I was on a thread where a dev lead asked if anyone had tips to share on motivating his team to engage regularly with customers through blogs, forums, etc. Paul Yuknewicz shared a great set of tips that I’m republishing with his permission.
- Get the team managers and leads to see the need for participation. I lean on them to keep bringing this up in team meetings, 1:1s, and other appropriate touch points. They should also model the best behavior. It really helps if you can get one or two managers hooked so they turn into your evangelists (MattGE is an example).
- Appointed community people in each discipline: PM, Dev, QA, and UE. They can be the eyes and ears, and help move things along with their disciplines.
- Talked about how looking in the forums is a fun and easy way to learn how customers are really using the product
- Used metrics as carrots more so than sticks – e.g. emphasizing the people who made the strongest contributions and holding them up regularly in status mails, showing momentum in our trends, etc. I reward feature teams that collectively do the best work. I use the sticks more with the leads/managers so they know they need to do better.
- Devoted 1-2 days to have a bash so the team can “get over the hump” of answering one question and marking one as answered. The team figured out how to navigate the site & tools, they created some lightweight processes, and they realized it’s not that bad. Some team members (e.g. Spotty) got hooked on the idea after this. I also got an idea of the points of friction and was able to start addressing those.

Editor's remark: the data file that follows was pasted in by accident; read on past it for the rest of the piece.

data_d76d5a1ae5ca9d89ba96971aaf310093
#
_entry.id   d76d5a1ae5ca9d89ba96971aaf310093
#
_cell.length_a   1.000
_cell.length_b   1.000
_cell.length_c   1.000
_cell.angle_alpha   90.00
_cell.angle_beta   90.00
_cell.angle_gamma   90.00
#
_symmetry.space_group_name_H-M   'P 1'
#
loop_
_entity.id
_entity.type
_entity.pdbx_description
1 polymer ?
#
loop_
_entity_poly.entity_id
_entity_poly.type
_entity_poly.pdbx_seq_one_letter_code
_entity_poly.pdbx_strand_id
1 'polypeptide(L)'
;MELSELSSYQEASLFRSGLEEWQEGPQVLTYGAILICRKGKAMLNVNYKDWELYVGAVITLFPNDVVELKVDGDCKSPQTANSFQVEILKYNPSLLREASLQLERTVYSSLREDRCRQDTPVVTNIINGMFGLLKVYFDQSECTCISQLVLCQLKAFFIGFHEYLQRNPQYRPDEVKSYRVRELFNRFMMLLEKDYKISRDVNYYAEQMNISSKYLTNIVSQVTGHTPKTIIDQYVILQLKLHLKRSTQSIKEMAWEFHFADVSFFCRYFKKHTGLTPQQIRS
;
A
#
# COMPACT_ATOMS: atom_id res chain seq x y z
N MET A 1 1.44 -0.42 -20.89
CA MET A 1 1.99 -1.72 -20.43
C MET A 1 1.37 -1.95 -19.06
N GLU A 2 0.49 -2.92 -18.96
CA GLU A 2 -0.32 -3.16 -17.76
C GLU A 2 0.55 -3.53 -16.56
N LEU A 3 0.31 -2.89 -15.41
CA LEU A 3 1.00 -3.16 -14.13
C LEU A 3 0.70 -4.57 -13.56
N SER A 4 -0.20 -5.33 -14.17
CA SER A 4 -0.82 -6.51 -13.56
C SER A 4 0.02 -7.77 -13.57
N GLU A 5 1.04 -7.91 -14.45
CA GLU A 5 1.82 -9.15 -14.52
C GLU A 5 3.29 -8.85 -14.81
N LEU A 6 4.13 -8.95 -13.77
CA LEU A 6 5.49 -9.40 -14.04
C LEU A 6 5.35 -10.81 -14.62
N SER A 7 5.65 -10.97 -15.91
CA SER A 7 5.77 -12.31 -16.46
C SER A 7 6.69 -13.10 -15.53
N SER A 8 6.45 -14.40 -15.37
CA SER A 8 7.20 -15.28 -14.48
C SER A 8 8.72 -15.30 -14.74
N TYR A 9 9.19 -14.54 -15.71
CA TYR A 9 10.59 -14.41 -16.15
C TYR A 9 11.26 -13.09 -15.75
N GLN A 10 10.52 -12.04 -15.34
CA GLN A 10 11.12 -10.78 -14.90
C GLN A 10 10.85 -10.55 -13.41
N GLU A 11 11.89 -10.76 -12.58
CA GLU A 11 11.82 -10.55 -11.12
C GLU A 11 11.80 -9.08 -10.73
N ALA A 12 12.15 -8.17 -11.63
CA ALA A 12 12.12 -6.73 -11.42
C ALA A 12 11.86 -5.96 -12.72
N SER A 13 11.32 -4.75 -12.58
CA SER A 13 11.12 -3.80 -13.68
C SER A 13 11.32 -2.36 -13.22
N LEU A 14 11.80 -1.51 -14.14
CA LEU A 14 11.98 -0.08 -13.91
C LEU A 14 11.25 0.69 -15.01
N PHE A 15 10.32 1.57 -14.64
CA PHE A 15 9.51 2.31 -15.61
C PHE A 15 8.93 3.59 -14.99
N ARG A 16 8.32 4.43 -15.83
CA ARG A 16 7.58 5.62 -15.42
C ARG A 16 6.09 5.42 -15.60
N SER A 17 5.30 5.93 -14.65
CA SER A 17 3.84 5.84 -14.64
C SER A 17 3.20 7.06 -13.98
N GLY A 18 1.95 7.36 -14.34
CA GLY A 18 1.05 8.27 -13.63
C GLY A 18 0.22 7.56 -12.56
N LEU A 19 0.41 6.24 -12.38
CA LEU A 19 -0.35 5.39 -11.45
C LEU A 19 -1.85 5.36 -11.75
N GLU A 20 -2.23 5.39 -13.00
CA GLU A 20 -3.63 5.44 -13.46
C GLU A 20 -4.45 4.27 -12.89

- Follow up, follow up, follow up. If the team sees this is important in the body language of you, their leads, and the leadership team, they’ll follow suit.
To this list I would add
- Get your GM, PUM, or VP to participate by blogging or answering customer questions. Brian Harry is a great example of leading by example in this respect.
- Make sure people realize that you really aren’t asking that much. If everyone in devdiv answered one customer question a week… well, there aren’t that many questions to answer from customers.
- Make sure people are empoyered to talk about what they are working on and are rewarded for constructive transparency that helps educate customers. Nothings worse than trying to answer a question fo a customer when you can’t tell them the real answer.
How do you motivate your teams to engage with thier customers? Is it important for you?